Open Arms

Hong Kong has a problem at the moment attracting Westerners to our city, whether as tourists, professionals, business executives, entrepreneurs or just young people getting to see the world.

This is an important issue: after all we style ourselves as Asia’s World City, a cosmopolitan society where east meets west. At the moment some of the flavour is missing: more like east meets other bits of east. This can be interesting but doesn’t really distinguish us from other cities in the region (Tokyo, Seoul, Bangkok, Singapore come to mind) or even within China: Beijing, Shanghai and Guangzhou also have sizeable expat communities.

The situation is most starkly illustrated by the response to the government’s various schemes to attract talent. Mainlanders account for more than 90 per cent of the successful applicants after taking into account those coming direct and those already settled in another location. As regards quality and skills level, this is not a problem as the criteria ensure we are getting some of the best, but the composition is skewed. Similarly with tourism: while the total numbers are starting to recover, growth has been strongest in the mainland market while long haul has been slow to grow back, partly because of lack of flights.

So what are the causes and what can be done to address the situation. Alas they are many and varied and not all can be tackled head-on. One major factor was our perceived draconian response to Covid with punishing quarantine arrangements, inflexible rules (mothers separated from infant babies, grieving families unable to visit dying relatives etc), and slow winding down (mask mandate dropped only in March). These drove many expat families to quit Hong Kong either to return to their home countries or retreat to elsewhere in the region, principally Singapore. Memories linger.

Another was the aftermath of the social disturbances in the second half of 2019. The overwhelming majority of protestors were initially peaceful, and their proclaimed causes (greater democracy etc) were bound to be favourably received in the international media. But then the protests were hijacked by a hard-core group of black-shirted militants prepared to indulge in violence and vandalism. At this point several things went wrong simultaneously: ordinary protestors were slow to withdraw support from their more violent brethren, some even joined the misguided efforts; the government continued to paint all protestors with the same brush; the international media proved incapable of recognising the nuances of the situation, prepared to overlook vicious attacks on policemen or bystanders, and damage to public property because “it was all in a good cause”. The result has been a public relations fiasco: the fact is we have a very negative image in overseas markets.

Underlying all these developments has been the action of some western governments, principally the USA and the UK, to undermine and restrain China at every opportunity. The Hong Kong SAR is a useful stick with which to beat the whole nation. The many unilateral moves by Washington on the economic and trade fronts have been well publicised. More subtle have been other moves. For example, the State Departments’s official website has advice to American travelers in four tiers ranging from “Do not travel” to “Exercise normal precautions”. China mainland is in category 3 “Exercise increased caution” while Hong Kong is in category 2 “Reconsider travel” giving as reason “due to the arbitrary enforcement of local laws.” All of us who live here know that this is a lie, but such statements do carry weight with Americans and other potential western visitors.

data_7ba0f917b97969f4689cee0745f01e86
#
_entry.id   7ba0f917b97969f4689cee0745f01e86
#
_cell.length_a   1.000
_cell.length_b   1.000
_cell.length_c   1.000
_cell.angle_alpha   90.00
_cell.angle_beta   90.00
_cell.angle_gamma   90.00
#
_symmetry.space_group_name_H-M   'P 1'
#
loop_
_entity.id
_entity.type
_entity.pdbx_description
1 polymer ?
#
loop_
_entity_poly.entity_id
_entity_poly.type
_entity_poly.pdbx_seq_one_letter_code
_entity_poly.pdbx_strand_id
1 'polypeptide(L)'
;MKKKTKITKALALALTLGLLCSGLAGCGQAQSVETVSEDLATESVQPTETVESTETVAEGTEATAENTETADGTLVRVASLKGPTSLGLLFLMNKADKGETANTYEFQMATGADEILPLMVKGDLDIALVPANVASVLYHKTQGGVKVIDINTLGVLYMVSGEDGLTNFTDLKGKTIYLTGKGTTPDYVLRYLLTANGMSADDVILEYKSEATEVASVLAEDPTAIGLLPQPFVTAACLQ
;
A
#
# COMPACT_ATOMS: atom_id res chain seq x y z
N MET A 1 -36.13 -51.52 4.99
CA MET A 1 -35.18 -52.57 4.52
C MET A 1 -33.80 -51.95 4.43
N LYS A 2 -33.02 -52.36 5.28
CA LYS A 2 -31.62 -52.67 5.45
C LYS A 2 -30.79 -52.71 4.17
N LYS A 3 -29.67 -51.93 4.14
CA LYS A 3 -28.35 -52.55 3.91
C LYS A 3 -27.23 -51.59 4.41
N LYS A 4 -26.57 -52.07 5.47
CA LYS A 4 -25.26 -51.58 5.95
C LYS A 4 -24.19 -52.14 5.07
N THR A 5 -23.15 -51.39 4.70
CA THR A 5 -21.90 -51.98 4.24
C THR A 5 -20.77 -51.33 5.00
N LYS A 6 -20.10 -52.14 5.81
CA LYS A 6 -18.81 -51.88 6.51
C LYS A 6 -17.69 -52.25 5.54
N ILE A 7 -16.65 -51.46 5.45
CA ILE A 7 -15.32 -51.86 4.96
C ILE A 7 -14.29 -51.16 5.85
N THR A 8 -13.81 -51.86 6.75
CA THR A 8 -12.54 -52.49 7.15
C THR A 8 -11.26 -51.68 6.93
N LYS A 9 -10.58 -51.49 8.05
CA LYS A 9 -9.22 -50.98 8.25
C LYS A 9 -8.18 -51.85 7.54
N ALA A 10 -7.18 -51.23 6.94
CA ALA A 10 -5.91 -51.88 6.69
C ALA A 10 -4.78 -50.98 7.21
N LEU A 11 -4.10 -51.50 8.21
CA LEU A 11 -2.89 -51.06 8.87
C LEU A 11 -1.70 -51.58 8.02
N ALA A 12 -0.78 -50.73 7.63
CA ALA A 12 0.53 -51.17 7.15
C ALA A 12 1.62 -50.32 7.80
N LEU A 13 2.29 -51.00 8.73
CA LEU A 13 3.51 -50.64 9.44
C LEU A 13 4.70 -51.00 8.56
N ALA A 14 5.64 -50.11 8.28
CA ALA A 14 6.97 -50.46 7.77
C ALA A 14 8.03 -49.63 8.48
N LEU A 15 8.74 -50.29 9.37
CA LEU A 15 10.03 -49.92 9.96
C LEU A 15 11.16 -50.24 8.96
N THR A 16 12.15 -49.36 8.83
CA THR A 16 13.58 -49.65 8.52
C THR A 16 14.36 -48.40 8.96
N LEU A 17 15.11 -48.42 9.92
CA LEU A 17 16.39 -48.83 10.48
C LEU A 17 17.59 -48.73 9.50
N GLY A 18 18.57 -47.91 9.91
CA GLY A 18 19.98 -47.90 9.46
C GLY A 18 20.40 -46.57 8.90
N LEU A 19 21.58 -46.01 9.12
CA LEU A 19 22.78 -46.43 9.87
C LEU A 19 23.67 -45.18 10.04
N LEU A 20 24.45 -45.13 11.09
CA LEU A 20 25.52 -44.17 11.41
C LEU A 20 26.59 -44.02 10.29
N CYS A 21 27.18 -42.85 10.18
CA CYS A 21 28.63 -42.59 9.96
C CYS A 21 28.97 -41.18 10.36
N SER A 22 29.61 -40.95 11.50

In similar vein comes the UK’s BN(O) “rescue mission”, to save the oppressed local citizenry with every form of assistance short of the one thing – an immediate British passport – which would actually help. Is there no limit to this hypocrisy?

Apparently not, but it is no good us hiding behind these hardships or injustices. Complaining about them just sounds like making excuses. We have to deal with the situation as it is.

In a recent radio discussion programme, chairman of the European chamber of commerce Inaki Amate had some useful observations and suggestions. He naturally commented on two issues of concern to expats where we score badly: the fact that many flats here are ridiculously small and those of reasonable size are absurdly expensive; he also highlighted the difficulties in finding suitable kindergarten places at reasonable prices.

But he also had a positive message: in spite of all these difficulties Hong Kong is still a tremendous place to live and work, especially for expats. For example Chinese language ability while obviously desirable is not mandatory. It is perfectly possible to enjoy a career here working in English only. Moreover far and away the best marketing tool for Hong Kong is ourselves: the people who live here and the community we have built. The best way of correcting the false image of Hong Kong held by many in the west would be to get them to come here so they can see for themselves the actual situation. I think Amate is on to something here. The more people we can persuade to visit, even if it is only for a short time, the better. Even if they don’t immediately decide to stay, the message they will carry back to their home countries of a peaceful orderly city with exceptional public transport and outstanding scenery will start to undermine the negative narrative being propagated by some. In particular we should be taking a closer look at schemes for attracting younger visitors (six-month work visas on arrival, extendable if they get a job? Subsidised hostel places?)

Hong Kong is a great product. We should have confidence it can sell itself if we can get people here to look.